Beta in Mutual Fund
What is Beta in Mutual Fund?
Beta in mutual funds predicts the future of the fund performance and helps to achieve more returns, which in itself carries higher risk. Mutual fund investments always require a measurement tool in order to analyze their performance. This requirement gave rise to the concept of Net Asset Value (NAV). However, NAV is the result of the past as well as the current performance of the scheme, what about the future predictions? Of course, one can derive the trend of the NAV and predict the future but it may not be completely accurate. Here the concept of ‘Beta’ comes of great help.
The stock prices or the share markets have an index to measure its future. This index is either on upward or downward trend prediction depending upon the market scenario. The stock prices are directly proportionate to the performance of the mutual fund.
Beta is the tool, which derives how sensitive the fund scheme is to the movement of the stock prices. Let us say if a mutual fund has a Beta of 1.5 and the Sensex is expected to rise by 10% then the fund will have a return of 15 %. At the same time, if the fund is expected to experience a downfall of 10% the fund will lose its value by 15%. Beta can be either 1, greater than 1 or less than 1. Therefore, as per the stock prices, profits or losses can fluctuate depending upon the value of Beta.
Application of Beta in Mutual Funds
Beta in mutual funds indicates the volatility with a direct reference to the volatility of the market. A Beta of value greater than 1 shows high volatility. To simplify, a fund with Beta of 1.2 can have a profit of 20% higher than the rise in Sensex, while falling or downward trend of Sensex will incur 20% more loss than the actual fall in stock prices. Therefore, how the Beta can be applicable here is simple. Depending upon the risk-taking attributes of the investor, one has to allocate the funds in lower or higher Beta in mutual funds. For risk-averse investors who prefer a low fluctuation in prices, the mutual fund with lower Beta has to be suggested and vice versa. On the other hand, fund managers or investors building portfolios can spread their investment in high and low Beta in mutual funds, to secure the loss in one by the profit or stability of the other.
Types of Measures to Analyze Performance of Mutual Funds
Like Beta, there are four other tools used to analyze any mutual funds in order to understand its volatility. These tools are Alpha, R-squared, Standard Deviation, and the Sharp-Ratio. All these tools form a major part of the portfolio management and assist the investors in determining the loss-gain situations of the future. Let us study them one by one.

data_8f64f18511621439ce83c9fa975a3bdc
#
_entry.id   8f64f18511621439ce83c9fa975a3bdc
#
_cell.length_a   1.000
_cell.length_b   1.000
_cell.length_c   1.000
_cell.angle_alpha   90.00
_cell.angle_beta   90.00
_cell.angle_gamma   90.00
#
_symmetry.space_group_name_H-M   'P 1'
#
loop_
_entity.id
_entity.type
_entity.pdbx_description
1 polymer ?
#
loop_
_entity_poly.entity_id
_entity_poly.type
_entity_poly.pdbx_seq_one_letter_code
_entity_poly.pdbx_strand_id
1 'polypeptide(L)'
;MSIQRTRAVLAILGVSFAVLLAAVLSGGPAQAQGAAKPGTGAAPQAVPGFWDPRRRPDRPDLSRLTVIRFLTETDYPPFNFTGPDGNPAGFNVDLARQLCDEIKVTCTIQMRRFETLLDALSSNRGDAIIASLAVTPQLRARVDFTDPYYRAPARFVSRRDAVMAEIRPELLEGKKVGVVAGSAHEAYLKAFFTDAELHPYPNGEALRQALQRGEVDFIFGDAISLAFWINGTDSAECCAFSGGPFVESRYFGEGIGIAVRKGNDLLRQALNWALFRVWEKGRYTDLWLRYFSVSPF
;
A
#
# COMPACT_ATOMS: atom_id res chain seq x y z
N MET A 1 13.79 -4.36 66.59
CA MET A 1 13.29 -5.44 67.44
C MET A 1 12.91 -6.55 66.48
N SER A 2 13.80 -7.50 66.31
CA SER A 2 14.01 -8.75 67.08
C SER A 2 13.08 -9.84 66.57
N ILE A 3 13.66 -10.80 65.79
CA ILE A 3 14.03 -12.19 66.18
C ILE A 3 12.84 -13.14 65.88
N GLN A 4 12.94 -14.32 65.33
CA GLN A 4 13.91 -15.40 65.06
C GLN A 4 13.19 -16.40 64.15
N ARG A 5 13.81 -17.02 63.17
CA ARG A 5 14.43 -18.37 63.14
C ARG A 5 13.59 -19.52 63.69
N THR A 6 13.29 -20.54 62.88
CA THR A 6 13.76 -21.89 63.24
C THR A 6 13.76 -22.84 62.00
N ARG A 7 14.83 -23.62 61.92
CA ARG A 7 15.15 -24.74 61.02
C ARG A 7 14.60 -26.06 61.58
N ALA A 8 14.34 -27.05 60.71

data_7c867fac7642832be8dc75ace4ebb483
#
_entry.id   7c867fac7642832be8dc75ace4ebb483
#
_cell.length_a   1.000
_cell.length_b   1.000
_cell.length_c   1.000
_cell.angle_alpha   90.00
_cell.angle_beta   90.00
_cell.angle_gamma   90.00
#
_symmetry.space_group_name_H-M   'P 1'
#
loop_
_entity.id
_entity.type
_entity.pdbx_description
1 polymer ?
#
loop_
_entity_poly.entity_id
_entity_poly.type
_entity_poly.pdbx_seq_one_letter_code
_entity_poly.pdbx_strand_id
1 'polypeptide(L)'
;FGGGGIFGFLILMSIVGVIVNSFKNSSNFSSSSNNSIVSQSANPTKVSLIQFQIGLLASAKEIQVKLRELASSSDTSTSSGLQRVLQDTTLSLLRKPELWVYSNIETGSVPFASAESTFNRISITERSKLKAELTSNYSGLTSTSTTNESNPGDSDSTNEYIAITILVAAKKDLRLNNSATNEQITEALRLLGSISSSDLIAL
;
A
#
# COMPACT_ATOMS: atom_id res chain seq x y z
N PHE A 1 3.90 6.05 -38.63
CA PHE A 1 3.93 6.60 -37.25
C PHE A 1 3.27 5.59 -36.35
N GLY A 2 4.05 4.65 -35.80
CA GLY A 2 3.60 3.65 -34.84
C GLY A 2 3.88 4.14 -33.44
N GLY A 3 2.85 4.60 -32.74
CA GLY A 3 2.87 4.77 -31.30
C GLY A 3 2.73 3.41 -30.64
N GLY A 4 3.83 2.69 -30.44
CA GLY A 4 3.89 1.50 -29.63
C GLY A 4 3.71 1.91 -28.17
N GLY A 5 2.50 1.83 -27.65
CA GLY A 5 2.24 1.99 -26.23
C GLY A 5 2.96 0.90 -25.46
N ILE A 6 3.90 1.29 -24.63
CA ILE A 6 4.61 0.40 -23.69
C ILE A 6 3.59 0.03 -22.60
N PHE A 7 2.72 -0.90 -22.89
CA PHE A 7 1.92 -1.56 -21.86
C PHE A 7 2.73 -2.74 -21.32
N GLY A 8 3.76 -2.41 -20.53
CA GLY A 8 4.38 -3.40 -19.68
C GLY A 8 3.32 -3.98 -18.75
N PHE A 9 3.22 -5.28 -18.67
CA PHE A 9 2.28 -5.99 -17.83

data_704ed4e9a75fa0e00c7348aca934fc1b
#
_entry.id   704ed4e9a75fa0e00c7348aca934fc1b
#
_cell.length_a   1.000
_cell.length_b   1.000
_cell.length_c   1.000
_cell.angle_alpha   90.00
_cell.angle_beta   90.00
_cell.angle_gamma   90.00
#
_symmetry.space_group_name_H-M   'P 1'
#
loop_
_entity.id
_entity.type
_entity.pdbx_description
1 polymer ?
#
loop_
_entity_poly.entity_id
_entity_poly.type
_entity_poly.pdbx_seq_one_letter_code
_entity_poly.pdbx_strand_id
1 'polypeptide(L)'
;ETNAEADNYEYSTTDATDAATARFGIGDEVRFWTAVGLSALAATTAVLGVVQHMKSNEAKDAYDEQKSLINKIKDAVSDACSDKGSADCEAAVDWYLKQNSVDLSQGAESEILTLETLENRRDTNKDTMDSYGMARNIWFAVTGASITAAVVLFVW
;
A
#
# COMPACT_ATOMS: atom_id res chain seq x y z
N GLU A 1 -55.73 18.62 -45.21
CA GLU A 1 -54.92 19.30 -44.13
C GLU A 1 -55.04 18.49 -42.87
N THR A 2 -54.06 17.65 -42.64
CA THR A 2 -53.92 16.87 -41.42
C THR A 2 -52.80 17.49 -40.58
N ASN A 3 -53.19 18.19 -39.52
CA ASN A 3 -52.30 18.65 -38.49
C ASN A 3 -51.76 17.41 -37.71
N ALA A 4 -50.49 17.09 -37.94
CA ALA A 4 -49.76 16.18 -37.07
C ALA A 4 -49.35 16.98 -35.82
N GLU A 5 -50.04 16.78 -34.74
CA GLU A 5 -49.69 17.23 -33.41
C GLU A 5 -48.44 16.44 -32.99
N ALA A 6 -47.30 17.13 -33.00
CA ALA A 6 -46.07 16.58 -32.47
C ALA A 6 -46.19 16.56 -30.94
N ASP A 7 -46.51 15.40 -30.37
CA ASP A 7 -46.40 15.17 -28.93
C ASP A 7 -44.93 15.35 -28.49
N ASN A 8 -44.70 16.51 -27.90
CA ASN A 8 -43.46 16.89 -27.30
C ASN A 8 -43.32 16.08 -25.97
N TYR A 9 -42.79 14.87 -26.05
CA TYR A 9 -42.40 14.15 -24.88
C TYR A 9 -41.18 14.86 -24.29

This tool measures the fund’s actual performance vis-à-vis its predicted performance. In simple words, if prediction betters the actual performance the alpha would result in a negative figure and vice versa. For investors, positive and greater alpha is a good result. The calculation of Alpha is overly dependent on Beta in mutual funds; hence, the calculation of Beta helps while predicting Alpha.
R-squared form part of the range, ranging from 0-100. If a mutual fund’s R-square is 100, then the movement in the funds will be totally synonymous to the movement of the index. Therefore greater the R-Square measure, greater will be its relation to the index. As studied earlier Beta in mutual funds can be more accurate depending upon its close relationship with the index. Thus greater the R-squared measure, more accurate will be the Beta in mutual funds.
3. Standard Deviation
Diversion means a dispersion or greater volatility. A Standard Deviation is a tool which helps in analyzing the performance of the mutual fund by comparing its past performances with its current. The greater the deviation, the higher the volatility. To sum up, if a fund’s average rate of return is, say 14%, and it attracts a Standard Deviation of 5%, then the return from the fund shall be in between 10-19%.
4. The Sharp-ratio
This is a core performance tool, where the average annual return of the funds are deducted by a risk-free return on investment of the same tenure and thereafter dividing the resultant figure by standard deviation of its return. This tool helps investors to analyze whether it’s worth to invest in a particular fund given the risk it carries. This method was invented by the famous economist William Sharpe, hence named after him the Sharp-ratio. The greater the sharp ratio, the better its return over the risk it possesses.
A Few Examples of Beta in Mutual Fund
|Kotak Standard Multicap Fund-Direct Plan||EQ-Multi Cap||0.95|
|Mirae Asset India Equity Fund-Direct Plan||EQ-Multi Cap||0.96|
|SBI Bluechip Fund-Direct Plan||EQ-Large Cap||0.85|
|L&T India Value Fund-Direct Plan||EQ-Mid Cap||0.72|
|L&T Midcap Fund-Direct Plan||EQ-Mid Cap||0.65|
|Mirae Asset Emerging Blue Chip Fund-Direct Plan||EQ-Mid Cap||0.69|
|DSP Micro Cap Fund-Direct Plan||EQ-Small Cap||0.90|
|HDFC Small Cap – Direct Plan||EQ-Small Cap||0.99|
|SBI Small & Midcap Fund-Direct Plan||EQ-Small Cap||0.77|
As seen above and based on our study of Beta we can see that L&T Midcap Fund-Direct Plan is the least volatile of the above group and HDFC Small Cap – Direct Plan is the most volatile of the group. However, the outcome or returns may vary depending upon the other parameters of measurement. Therefore studying all the measurement together and applying them simultaneously can help us achieve more accurate predictions and results.